Recent research from Barclays Stockbrokers has found that people are still strongly favourable towards investing in property. Thirty-eight per cent of investors view commercial property as a cautious investment, while 27% believe this will generate strong returns. Thirty-six per cent of those surveyed thought that the performance of UK property is dependent on interest rates. Commenting on the Bank of England’s Monetary Policy Committee interest rate decision for June, Henk Potts, equity strategist at Barclays Stockbrokers, said: “The MPC finds itself in the middle of a difficult balancing act, involving rising inflation on one side and slowing economic growth on the other. There is no doubt that UK economic growth is moderating – the credit crunch has reduced the availability of credit, the housing market is slowing down and the high street is showing signs of softening. Real incomes are also being squeezed by high inflation, which has the potential to further reduce household demand. Meanwhile, inflation is way above target and set to go even higher in the coming months. However, as you look into 2009, slowing economic growth should reduce capacity pressures and thus inflation, and therefore there is still the possibility the MPC could cut interest rates later on in the year.”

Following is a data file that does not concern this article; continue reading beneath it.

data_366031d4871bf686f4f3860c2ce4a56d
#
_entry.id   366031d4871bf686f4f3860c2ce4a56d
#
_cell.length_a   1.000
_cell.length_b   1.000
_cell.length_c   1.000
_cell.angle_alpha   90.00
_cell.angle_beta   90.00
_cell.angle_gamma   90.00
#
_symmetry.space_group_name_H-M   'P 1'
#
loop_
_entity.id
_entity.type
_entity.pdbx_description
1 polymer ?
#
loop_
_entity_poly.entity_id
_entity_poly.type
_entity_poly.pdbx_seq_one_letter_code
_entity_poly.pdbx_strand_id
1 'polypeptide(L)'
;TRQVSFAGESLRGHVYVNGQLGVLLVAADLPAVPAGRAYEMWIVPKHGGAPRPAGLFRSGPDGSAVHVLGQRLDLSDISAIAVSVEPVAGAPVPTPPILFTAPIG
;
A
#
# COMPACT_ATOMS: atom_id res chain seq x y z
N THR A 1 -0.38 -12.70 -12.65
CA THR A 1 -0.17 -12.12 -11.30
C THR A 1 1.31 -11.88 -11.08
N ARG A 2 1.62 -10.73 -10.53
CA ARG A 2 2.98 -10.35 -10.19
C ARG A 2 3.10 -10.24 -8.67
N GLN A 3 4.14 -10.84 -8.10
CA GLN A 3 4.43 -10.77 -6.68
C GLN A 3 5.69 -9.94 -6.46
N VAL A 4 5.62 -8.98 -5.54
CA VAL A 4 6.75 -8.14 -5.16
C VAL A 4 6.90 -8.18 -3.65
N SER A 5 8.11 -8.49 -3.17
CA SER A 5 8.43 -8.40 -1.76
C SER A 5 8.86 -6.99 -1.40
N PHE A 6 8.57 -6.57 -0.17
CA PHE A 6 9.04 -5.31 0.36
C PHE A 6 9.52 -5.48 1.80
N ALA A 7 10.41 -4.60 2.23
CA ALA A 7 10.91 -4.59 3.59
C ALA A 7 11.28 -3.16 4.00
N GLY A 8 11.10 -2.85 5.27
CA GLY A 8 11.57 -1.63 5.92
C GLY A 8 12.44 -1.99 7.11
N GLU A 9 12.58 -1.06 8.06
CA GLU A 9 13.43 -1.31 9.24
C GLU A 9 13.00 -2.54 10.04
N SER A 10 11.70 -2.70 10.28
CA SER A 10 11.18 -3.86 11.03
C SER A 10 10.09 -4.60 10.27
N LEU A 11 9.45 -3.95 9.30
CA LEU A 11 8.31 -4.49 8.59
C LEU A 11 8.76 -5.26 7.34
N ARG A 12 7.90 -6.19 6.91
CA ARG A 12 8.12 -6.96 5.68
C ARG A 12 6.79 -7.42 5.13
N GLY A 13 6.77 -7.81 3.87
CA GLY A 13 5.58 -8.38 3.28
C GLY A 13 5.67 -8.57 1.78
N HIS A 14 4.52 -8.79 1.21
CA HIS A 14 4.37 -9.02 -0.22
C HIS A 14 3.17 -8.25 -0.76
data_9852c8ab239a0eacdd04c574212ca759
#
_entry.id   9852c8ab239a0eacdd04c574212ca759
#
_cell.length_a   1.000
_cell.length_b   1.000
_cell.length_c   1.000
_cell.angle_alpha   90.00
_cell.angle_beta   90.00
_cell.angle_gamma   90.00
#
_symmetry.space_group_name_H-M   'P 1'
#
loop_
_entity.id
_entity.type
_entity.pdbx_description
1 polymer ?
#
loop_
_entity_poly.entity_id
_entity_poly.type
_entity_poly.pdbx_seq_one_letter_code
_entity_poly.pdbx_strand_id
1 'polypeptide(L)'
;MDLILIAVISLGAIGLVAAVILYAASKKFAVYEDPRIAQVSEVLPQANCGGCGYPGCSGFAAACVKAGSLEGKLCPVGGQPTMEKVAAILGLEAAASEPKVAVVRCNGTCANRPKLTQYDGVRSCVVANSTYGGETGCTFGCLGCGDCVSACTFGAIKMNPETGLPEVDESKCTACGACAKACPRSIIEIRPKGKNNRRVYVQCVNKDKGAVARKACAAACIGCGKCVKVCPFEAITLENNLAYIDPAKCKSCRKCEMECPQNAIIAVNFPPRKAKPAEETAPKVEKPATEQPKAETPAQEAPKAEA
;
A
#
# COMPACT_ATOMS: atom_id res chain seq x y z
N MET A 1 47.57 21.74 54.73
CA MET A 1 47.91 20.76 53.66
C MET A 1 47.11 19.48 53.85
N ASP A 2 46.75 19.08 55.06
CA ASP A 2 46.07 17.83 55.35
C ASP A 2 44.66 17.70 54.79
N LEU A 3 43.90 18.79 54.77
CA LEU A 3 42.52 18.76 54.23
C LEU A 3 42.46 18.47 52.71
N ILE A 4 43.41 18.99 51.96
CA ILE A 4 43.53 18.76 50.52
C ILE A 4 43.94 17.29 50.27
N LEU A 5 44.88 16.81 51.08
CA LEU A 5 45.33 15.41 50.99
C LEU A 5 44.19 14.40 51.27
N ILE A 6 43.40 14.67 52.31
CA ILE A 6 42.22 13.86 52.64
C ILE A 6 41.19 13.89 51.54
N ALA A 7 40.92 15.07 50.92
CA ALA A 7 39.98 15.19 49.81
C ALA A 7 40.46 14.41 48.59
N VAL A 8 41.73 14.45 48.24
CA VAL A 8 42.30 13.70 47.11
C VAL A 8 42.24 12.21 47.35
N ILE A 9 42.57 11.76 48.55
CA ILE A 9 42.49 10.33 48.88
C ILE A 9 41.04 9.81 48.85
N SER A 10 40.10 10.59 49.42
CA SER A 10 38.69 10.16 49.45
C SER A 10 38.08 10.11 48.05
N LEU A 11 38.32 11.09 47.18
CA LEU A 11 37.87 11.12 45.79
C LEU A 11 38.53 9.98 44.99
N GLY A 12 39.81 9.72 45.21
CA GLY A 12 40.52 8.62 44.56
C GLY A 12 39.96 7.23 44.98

The annual BNP Paribas Cash Management University kicked off on Thursday morning with treasury professionals congregating in Paris from across Europe.
APIs may be a solution to MT940 challenges, says Karen Fagan, treasury operation manager, for British television company, ITV.
Kicking off the first day of the Singapore Fintech Festival, issues with cryptocurrencies were addressed by MIT media labs director, Joi Ito, and panels of technology leaders discussed how they’re using data analytics.
Sibos 2017 day two highlights: Brexit and banking, and why ‘data is the new oil’ in financial services
How nation first politics can impact global financial organisations It’s clear that data and regulation are the two key topics that are ... read more